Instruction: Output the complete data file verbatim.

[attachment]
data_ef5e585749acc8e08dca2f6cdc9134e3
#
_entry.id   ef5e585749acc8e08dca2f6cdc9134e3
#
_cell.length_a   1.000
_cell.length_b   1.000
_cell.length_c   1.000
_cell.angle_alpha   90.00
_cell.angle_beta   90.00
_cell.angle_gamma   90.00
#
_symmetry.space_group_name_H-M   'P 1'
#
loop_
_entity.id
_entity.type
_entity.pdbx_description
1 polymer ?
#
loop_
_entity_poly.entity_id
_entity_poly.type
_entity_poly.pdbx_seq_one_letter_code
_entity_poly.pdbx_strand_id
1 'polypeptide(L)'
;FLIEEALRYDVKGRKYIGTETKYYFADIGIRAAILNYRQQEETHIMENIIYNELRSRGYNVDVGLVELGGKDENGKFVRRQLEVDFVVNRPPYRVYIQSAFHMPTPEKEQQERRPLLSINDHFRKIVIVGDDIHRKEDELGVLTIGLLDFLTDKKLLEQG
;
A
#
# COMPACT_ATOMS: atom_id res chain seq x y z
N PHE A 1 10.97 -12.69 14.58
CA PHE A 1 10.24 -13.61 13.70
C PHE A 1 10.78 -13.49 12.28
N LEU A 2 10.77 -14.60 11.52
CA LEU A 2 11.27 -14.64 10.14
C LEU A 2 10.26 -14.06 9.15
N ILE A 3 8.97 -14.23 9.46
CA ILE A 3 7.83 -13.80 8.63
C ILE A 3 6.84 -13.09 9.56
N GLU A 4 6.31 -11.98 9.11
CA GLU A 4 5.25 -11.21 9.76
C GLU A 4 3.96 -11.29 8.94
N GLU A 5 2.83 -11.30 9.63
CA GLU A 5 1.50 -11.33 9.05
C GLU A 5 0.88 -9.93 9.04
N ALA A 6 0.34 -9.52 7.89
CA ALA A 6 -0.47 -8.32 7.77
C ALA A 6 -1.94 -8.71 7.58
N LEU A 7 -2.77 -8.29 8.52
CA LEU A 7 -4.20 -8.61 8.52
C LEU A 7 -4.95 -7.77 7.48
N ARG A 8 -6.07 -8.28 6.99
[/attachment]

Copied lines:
data_ef5e585749acc8e08dca2f6cdc9134e3
#
_entry.id   ef5e585749acc8e08dca2f6cdc9134e3
#
_cell.length_a   1.000
_cell.length_b   1.000
_cell.length_c   1.000
_cell.angle_alpha   90.00
_cell.angle_beta   90.00
_cell.angle_gamma   90.00
#
_symmetry.space_group_name_H-M   'P 1'
#
loop_
_entity.id
_entity.type
_entity.pdbx_description
1 polymer ?
#
loop_
_entity_poly.entity_id
_entity_poly.type
_entity_poly.pdbx_seq_one_letter_code
_entity_poly.pdbx_strand_id
1 'polypeptide(L)'
;FLIEEALRYDVKGRKYIGTETKYYFADIGIRAAILNYRQQEETHIMENIIYNELRSRGYNVDVGLVELGGKDENGKFVRRQLEVDFVVNRPPYRVYIQSAFHMPTPEKEQQERRPLLSINDHFRKIVIVGDDIHRKEDELGVLTIGLLDFLTDKKLLEQG
;
A
#
# COMPACT_ATOMS: atom_id res chain seq x y z
N PHE A 1 10.97 -12.69 14.58
CA PHE A 1 10.24 -13.61 13.70
C PHE A 1 10.78 -13.49 12.28
N LEU A 2 10.77 -14.60 11.52
CA LEU A 2 11.27 -14.64 10.14
C LEU A 2 10.26 -14.06 9.15
N ILE A 3 8.97 -14.23 9.46
CA ILE A 3 7.83 -13.80 8.63
C ILE A 3 6.84 -13.09 9.56
N GLU A 4 6.31 -11.98 9.11
CA GLU A 4 5.25 -11.21 9.76
C GLU A 4 3.96 -11.29 8.94
N GLU A 5 2.83 -11.30 9.63
CA GLU A 5 1.50 -11.33 9.05
C GLU A 5 0.88 -9.93 9.04
N ALA A 6 0.34 -9.52 7.89
CA ALA A 6 -0.47 -8.32 7.77
C ALA A 6 -1.94 -8.71 7.58
N LEU A 7 -2.77 -8.29 8.52
CA LEU A 7 -4.20 -8.61 8.52
C LEU A 7 -4.95 -7.77 7.48
N ARG A 8 -6.07 -8.28 6.99